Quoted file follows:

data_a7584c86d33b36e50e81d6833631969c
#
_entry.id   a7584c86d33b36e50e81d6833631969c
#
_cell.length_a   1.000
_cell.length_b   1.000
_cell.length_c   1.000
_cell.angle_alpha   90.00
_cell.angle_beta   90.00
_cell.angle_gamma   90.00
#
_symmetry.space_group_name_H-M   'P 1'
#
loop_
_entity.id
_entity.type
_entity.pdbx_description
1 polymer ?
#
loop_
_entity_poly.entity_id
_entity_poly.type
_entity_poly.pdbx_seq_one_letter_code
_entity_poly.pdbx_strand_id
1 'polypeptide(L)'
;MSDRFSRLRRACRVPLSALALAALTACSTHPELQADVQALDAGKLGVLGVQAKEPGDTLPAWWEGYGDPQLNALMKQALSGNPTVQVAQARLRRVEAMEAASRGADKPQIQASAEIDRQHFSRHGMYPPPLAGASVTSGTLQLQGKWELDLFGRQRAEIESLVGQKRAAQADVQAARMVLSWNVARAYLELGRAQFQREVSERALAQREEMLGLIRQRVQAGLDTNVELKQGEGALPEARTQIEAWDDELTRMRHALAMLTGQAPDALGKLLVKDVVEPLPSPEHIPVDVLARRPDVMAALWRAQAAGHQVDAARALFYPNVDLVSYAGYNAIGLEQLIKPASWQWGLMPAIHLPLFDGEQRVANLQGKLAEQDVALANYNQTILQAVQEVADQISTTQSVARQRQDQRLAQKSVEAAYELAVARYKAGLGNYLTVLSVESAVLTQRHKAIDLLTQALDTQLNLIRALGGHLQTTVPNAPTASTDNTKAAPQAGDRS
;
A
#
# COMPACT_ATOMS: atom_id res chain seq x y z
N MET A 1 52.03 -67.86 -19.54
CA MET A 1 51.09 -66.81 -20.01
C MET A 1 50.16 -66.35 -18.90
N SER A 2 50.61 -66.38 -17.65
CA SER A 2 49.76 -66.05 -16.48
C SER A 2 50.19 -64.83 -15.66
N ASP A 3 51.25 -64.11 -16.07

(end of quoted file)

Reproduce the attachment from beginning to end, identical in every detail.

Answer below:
data_a7584c86d33b36e50e81d6833631969c
#
_entry.id   a7584c86d33b36e50e81d6833631969c
#
_cell.length_a   1.000
_cell.length_b   1.000
_cell.length_c   1.000
_cell.angle_alpha   90.00
_cell.angle_beta   90.00
_cell.angle_gamma   90.00
#
_symmetry.space_group_name_H-M   'P 1'
#
loop_
_entity.id
_entity.type
_entity.pdbx_description
1 polymer ?
#
loop_
_entity_poly.entity_id
_entity_poly.type
_entity_poly.pdbx_seq_one_letter_code
_entity_poly.pdbx_strand_id
1 'polypeptide(L)'
;MSDRFSRLRRACRVPLSALALAALTACSTHPELQADVQALDAGKLGVLGVQAKEPGDTLPAWWEGYGDPQLNALMKQALSGNPTVQVAQARLRRVEAMEAASRGADKPQIQASAEIDRQHFSRHGMYPPPLAGASVTSGTLQLQGKWELDLFGRQRAEIESLVGQKRAAQADVQAARMVLSWNVARAYLELGRAQFQREVSERALAQREEMLGLIRQRVQAGLDTNVELKQGEGALPEARTQIEAWDDELTRMRHALAMLTGQAPDALGKLLVKDVVEPLPSPEHIPVDVLARRPDVMAALWRAQAAGHQVDAARALFYPNVDLVSYAGYNAIGLEQLIKPASWQWGLMPAIHLPLFDGEQRVANLQGKLAEQDVALANYNQTILQAVQEVADQISTTQSVARQRQDQRLAQKSVEAAYELAVARYKAGLGNYLTVLSVESAVLTQRHKAIDLLTQALDTQLNLIRALGGHLQTTVPNAPTASTDNTKAAPQAGDRS
;
A
#
# COMPACT_ATOMS: atom_id res chain seq x y z
N MET A 1 52.03 -67.86 -19.54
CA MET A 1 51.09 -66.81 -20.01
C MET A 1 50.16 -66.35 -18.90
N SER A 2 50.61 -66.38 -17.65
CA SER A 2 49.76 -66.05 -16.48
C SER A 2 50.19 -64.83 -15.66
N ASP A 3 51.25 -64.11 -16.07